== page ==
Purpose of the flight and payload description
The immediate goal of the experiment was to make a precise measurement of the primary proton flux over a relatively narrow energy interval at as low an energy as possible.
The technique utilized to detect and identify the particles was to make dE/dx and total-energy measurements on each particle. Such measurements serve to identify the type of particle as well as to measure its energy. For this purpose three optically separate scintillation phosphors were used. The detector is shown in cross section in the figure at left. The top thin crystal, viewed only by the top photomultiplier tube, made the dE/dx measurement. The total-kinetic-energy measurement was made by the lower cesium iodide crystal viewed only by the lower RCA 6199 tube. In addition there was a plastic phosphor, optically sealed from the total energy crystal, which was viewed by the RCA 6655A tube. By a coincidence-anticoincidence arrangement, acceptable particles mere required to pass through the top crystal and stop in the lower crystal. Pulse-height information from the two cesium iodide crystals was telemetered and recorded in digital form at the ground receiving station.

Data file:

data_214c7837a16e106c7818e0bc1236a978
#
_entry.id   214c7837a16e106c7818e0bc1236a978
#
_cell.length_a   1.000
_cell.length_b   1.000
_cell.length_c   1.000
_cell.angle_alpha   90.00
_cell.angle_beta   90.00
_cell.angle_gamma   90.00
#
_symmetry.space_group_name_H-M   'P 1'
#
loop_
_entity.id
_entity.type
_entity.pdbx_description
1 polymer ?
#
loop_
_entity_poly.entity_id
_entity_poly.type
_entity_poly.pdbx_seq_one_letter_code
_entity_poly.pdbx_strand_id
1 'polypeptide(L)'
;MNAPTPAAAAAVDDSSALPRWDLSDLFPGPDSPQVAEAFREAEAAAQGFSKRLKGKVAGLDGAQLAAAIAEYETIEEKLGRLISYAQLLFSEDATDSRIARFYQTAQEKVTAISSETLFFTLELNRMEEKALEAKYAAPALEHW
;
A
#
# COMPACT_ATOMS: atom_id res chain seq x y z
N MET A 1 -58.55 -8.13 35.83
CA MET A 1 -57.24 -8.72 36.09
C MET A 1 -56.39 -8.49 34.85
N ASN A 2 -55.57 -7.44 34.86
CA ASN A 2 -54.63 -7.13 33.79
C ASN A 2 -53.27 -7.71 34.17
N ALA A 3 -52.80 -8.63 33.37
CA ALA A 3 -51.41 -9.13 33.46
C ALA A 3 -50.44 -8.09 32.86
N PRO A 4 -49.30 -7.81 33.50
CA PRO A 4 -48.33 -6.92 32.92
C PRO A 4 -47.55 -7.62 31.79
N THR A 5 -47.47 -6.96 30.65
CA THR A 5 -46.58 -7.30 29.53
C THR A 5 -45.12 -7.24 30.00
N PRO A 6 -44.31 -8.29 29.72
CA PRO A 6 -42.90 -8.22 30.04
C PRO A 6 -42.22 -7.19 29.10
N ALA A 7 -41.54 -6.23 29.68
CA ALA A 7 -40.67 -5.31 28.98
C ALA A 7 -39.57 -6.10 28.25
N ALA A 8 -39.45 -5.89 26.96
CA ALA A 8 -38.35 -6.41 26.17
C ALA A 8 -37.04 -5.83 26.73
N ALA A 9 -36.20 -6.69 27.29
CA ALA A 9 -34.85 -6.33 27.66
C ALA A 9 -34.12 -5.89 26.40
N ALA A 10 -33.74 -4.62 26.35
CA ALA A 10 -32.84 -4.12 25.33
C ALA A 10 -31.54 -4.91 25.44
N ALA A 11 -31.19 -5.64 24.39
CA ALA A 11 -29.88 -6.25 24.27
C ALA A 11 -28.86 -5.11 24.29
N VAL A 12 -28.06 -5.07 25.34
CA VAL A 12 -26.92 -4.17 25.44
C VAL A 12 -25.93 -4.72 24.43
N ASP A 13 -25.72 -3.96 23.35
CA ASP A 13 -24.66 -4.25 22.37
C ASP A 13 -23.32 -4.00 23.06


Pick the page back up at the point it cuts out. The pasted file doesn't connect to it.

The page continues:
Details of the balloon flight
Balloon launched on: 8/10/1962
Launch site: Fort Churchill Airport, Manitoba, Canada
Balloon launched by: Raven Industries Inc.
Balloon manufacturer/size/composition: Zero Pressure Balloon 3.000.000 cuft
End of flight (L for landing time, W for last contact, otherwise termination time): 8/11/1962
Balloon flight duration (F: time at float only, otherwise total flight time in d:days / h:hours or m:minutes - ): F 8 h
The balloon was launched from Fort Churchill, Canada on 10 August 1962. During the entire flight was obtained 481 minutes of usable data at an average altitude equivalent to 3 g/cm2 of residual atmosphere above.
- Measurement of Low-Energy Cosmic-Ray Protons Phys. Rev. 133, B1520 - Published 23 March 1964
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